Archive for December, 2008
That’s wonderful, really. But I have 2 minor problems. First, I have an unfortunate habit of thinking that everyone already knows everything about me. After all, since I know it surely everyone else does too, right? The other problem is that I like to tell stories, so I’ve totally lost track of which stories about me everyone’s already heard and which ones are new to people.
So chances are I’m going to bore you with at least half of this post. Hopefully the other half will make up for it.
1. I was born in Cincinnati but moved to New Hampshire before I was a year old, so I’m a New Englander at heart if not by birth. It’s a complete coincidence that I’m back in Ohio.
2. I’ve been a Red Sox fan since I was at least 6 (my favorite player was Jim Rice). My mother is a professional singer, and sang at an annual charity event where she was able to get me autographs of many former Red Sox greats (including Ted Williams), and also sang the National Anthem at Fenway park.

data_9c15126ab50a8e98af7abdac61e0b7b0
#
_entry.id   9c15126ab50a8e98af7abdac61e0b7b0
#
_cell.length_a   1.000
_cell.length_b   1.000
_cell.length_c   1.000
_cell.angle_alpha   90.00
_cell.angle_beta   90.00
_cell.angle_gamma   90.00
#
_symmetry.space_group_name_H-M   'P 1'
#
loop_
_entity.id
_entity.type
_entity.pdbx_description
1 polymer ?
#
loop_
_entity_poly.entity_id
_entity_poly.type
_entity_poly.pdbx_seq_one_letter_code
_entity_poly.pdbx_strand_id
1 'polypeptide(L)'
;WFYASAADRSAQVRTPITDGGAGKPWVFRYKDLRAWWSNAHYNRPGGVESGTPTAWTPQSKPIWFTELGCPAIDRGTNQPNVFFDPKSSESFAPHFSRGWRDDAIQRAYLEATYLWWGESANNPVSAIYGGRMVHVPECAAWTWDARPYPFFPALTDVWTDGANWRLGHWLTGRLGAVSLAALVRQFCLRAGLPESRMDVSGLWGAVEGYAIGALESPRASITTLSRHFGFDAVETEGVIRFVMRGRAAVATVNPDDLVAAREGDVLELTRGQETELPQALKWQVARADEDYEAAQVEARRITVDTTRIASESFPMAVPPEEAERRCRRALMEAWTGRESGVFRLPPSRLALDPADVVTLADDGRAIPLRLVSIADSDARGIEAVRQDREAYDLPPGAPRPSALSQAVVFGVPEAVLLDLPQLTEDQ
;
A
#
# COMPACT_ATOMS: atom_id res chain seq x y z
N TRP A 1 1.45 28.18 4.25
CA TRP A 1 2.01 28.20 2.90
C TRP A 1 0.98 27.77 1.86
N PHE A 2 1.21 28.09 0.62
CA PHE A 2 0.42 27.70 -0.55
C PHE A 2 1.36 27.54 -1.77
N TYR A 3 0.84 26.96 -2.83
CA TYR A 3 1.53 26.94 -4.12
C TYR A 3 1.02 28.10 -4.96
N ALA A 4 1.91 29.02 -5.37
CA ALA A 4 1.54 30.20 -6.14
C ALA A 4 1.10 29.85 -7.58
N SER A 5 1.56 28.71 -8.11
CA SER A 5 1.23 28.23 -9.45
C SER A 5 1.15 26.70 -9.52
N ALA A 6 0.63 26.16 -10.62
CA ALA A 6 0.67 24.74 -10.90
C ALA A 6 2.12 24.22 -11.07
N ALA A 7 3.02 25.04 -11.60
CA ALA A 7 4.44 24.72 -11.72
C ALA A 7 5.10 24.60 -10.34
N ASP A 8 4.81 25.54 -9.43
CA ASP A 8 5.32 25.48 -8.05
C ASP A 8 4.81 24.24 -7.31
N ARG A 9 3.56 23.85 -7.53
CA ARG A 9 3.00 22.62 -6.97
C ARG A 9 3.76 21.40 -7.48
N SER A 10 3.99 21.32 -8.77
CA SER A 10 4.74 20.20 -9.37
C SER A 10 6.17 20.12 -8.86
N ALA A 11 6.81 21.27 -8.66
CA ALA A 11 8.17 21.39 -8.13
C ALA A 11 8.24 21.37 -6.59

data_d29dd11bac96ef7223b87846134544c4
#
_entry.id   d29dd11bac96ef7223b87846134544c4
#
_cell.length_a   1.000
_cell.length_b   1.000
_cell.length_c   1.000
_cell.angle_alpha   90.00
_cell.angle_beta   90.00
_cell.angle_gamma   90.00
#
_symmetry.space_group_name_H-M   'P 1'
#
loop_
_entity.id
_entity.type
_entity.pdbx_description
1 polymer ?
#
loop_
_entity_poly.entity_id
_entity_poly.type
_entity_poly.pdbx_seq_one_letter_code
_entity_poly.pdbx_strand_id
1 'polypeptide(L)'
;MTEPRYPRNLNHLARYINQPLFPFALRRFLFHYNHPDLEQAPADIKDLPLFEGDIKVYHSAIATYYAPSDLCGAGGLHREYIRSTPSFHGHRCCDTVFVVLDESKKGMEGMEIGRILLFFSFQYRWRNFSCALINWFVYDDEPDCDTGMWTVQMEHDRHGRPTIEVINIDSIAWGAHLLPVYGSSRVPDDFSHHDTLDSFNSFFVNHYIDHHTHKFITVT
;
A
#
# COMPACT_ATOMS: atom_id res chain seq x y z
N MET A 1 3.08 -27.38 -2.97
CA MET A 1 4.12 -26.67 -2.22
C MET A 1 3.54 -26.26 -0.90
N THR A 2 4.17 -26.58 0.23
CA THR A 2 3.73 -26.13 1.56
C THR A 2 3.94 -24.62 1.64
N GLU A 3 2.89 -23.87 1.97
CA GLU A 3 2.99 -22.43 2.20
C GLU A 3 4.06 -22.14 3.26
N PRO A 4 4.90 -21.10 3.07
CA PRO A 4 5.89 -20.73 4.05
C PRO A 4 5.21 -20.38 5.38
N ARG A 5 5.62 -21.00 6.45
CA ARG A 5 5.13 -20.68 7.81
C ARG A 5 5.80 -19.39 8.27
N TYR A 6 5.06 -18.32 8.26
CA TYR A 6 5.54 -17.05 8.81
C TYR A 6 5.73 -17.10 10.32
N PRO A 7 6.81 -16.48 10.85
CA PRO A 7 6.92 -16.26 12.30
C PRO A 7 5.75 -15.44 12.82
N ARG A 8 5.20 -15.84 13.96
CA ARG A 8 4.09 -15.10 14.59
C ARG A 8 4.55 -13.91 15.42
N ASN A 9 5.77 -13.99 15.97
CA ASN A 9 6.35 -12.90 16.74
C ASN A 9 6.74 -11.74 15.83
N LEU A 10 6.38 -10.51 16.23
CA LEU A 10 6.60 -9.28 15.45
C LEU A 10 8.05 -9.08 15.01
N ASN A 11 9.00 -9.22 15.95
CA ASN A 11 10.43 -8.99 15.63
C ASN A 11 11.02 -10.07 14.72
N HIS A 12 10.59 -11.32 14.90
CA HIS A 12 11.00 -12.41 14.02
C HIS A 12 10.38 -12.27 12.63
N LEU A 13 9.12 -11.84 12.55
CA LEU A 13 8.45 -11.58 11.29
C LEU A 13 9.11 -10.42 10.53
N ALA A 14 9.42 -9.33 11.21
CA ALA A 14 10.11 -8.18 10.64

3. I started ringing tower bells at my home parish in Concord, NH when I was 9. I still ring the chime at Trinity Episcopal Church on the corner of Broad and Third and was written about in the Dispatch for it.
4. My father and I have climbed all 48 mountains in New Hampshire over 4000 feet elevation, and most of them we did together. This started when I was in junior high school and first got into hiking and woodsmanship and my father realized this was something we could do together during my teenage years. I know this went a long way to making my teen years much better than they might have been and bringing us closer together. We finally finished in 2003 when we climbed Mt. Moosilauke.